ECCW's TV show renewed
FRED JOHNS - SLAM! Wrestling
|Vid Vain is taped at a TRW TV taping.
- Photo by Fred Johns
Success in independent wrestling is usually measured in small ways: increased attendance at house shows, a rise in merchandise sales, the decrease in the amount of money lost to put on a show. But for the West Coast promotion Extreme Canadian Championship Wrestling, success is being measured in a much larger way: the renewal of their TV show.
The show, which has currently run just over 40 episodes on KVOS-TV, was always a risk. Wrestling is a niche market to start with and had the somewhat unfortunate distinction of being given the Saturday 1pm time slot. Typically, Saturday afternoon shows don't even register on the ratings system, but something strange happened: ECCW's show began to register, even reaching .3 on the ratings scale, something TRW producer Kevin MacDonald says is more or less unheard of.
"That's pretty amazing," he told SLAM! Wrestling. "KVOS seems to like the show. They find it fun and hilarious." One of the prerequisites ECCW had to maintain was keeping the show family-oriented and MacDonald said that standard has been held up. "It's not like a traditional wrestling show," he said. "And we didn't want to be that. It's got drama, some comedy -- a little bit of everything."
There are several reasons the show has been renewed for a second season, one of which is fan support. "The fans have really jumped on board with us," MacDonald said, referring to an extensive letter-writing campaign the ECCW fans embarked on. "If the fans hadn't written to KVOS to tell them how much they liked our show, it'd be off the air."
ECCW owner Dave Republic said the fans have always been an integral part of the promotion, so it only makes sense they would have such an impact on the television show. "That's where the success of ECCW has always been -- the fans," he said. "Our fans are pretty vocal. They want to see live wrestling and now they want to see it on TV. It is because of their support that we're still here after ten years and now for a second season on television."
One of the other reasons the show is being renewed is because it is a locally produced show that showcases local talent. "It's not just a wrestling show," MacDonald explained. "It's a locally produced show that fills a demand, which is very significant because it fulfills KVOS' FCC mandate." (Even though the show is broadcast in Canada, the station is in Bellingham, Washington.) That mandate requires KVOS air a certain number of hours of local programming - programming like Top Ranked Wrestling, for example.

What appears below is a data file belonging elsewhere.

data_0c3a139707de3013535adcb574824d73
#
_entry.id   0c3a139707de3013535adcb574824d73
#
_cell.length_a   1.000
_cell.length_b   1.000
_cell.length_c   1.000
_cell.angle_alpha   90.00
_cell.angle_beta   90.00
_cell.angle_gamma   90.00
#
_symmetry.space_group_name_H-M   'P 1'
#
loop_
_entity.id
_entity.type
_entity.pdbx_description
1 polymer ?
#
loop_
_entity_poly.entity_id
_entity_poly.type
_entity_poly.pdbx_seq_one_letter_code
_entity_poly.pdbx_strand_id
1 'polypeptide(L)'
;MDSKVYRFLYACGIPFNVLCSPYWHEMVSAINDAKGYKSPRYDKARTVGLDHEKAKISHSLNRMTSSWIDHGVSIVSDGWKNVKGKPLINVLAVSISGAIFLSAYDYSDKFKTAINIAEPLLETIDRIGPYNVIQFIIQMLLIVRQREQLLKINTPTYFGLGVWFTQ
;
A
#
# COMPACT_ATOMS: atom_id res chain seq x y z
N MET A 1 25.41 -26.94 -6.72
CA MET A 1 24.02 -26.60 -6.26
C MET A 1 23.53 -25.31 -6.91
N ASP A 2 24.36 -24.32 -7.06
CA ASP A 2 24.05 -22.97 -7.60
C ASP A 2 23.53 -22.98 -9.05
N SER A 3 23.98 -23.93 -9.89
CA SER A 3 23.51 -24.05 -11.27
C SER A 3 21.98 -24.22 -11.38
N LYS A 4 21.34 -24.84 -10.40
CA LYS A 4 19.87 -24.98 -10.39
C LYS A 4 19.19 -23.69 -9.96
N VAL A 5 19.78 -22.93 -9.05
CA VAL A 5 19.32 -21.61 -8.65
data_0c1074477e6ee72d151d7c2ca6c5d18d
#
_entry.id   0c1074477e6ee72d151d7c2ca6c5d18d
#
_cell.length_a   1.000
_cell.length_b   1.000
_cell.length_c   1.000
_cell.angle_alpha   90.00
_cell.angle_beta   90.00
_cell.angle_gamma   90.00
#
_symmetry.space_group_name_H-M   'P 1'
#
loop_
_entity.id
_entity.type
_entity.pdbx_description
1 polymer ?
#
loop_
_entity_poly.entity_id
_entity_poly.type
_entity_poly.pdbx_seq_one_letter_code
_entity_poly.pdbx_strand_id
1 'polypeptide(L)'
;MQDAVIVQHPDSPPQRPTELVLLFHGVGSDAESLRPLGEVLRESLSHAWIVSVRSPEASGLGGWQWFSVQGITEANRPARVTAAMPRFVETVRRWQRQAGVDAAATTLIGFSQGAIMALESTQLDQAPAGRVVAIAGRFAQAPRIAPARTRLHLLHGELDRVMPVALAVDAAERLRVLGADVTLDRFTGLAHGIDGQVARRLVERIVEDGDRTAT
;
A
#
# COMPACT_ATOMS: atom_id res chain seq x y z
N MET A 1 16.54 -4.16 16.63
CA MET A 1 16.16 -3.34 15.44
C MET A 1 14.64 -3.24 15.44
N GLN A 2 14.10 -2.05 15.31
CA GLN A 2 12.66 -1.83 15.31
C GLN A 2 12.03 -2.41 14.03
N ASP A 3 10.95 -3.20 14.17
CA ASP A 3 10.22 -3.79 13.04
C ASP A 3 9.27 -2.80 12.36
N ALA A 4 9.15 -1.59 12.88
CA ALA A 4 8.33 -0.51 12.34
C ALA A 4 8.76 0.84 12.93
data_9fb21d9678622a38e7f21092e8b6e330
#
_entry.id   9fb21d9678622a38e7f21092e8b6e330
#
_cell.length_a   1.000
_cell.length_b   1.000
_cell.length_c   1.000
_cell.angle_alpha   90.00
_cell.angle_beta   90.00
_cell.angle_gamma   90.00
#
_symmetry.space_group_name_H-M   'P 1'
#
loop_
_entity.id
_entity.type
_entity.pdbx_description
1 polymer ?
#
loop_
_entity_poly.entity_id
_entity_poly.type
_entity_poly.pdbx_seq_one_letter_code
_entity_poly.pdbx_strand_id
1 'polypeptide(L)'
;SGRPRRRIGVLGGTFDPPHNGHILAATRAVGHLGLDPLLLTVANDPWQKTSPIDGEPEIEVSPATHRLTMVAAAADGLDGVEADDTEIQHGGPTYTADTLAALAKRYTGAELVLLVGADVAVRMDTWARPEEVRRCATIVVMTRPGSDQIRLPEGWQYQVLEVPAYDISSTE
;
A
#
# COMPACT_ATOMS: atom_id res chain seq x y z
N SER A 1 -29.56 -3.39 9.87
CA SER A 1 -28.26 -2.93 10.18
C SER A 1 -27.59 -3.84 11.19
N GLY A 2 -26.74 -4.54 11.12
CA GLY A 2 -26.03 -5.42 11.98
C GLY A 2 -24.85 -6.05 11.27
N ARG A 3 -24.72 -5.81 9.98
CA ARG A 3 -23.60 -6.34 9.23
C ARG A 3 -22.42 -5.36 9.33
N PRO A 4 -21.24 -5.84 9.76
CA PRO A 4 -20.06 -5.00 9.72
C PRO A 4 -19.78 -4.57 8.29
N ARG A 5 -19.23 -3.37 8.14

But Dave Republic's vision of the show expands further than just one station. A recent road trip to Vernon, B.C., makes his case. "The TV program doesn't reach Vernon, so that's a market we could perhaps build in," he said. "We'd like to see the show attain a wider audience and to have it broadcast in other markets in Canada and the U.S."
One of the reasons that might happen is that the show does not cost a lot to create and produce. "We run on a shoestring budget and if we can provide the programming very inexpensively to other stations, they're going to take it. At the end of the day, though, we just want to get our product in front of the fans so they can see it and support independent wrestling."
Indications suggest the fans love the show. A recent weekend of televised wrestling in Surrey and Vancouver featured packed houses. Part of that may have been because former WWE Women's Champion Ivory was on hand, but that only shows the strength ECCW is gaining.
"We have no illusions," Republic said. "We know we are part of the independent wrestling scene. There are no explosions or bright lights. We're out there doing the best we can and more often that not, these guys put on some pretty spectacular wrestling. We accentuate the positives like our fan interaction and this past weekend we brought Lisa Moretti/Ivory in so I think that shows we can still do a lot to surprise our fans and keep interest high."
The fans do seem to appreciate their efforts. "I love the show," Bill Cunningham, a longtime fan of ECCW said after a recent TV taping. He's been a fan of wrestling for nearly 50 years and remembers the last time local wrestling was on TV -- and that was 20 years ago. "It's great to see independent wrestling back on television," he said. "Especially with these guys." He smiled. "It's like old times."
Dec. 8, 2005: ECCW buys TRW in BC TV deal
June 14, 2005: B.C. promotion scores TV slot
Visit KVOS' official website at www.kvos.com
Fred Johns is one of those pseudo-journalist types that likes to think he knows a thing or two about the West Coast wresting scene. Feel free to argue with him -- firstname.lastname@example.org.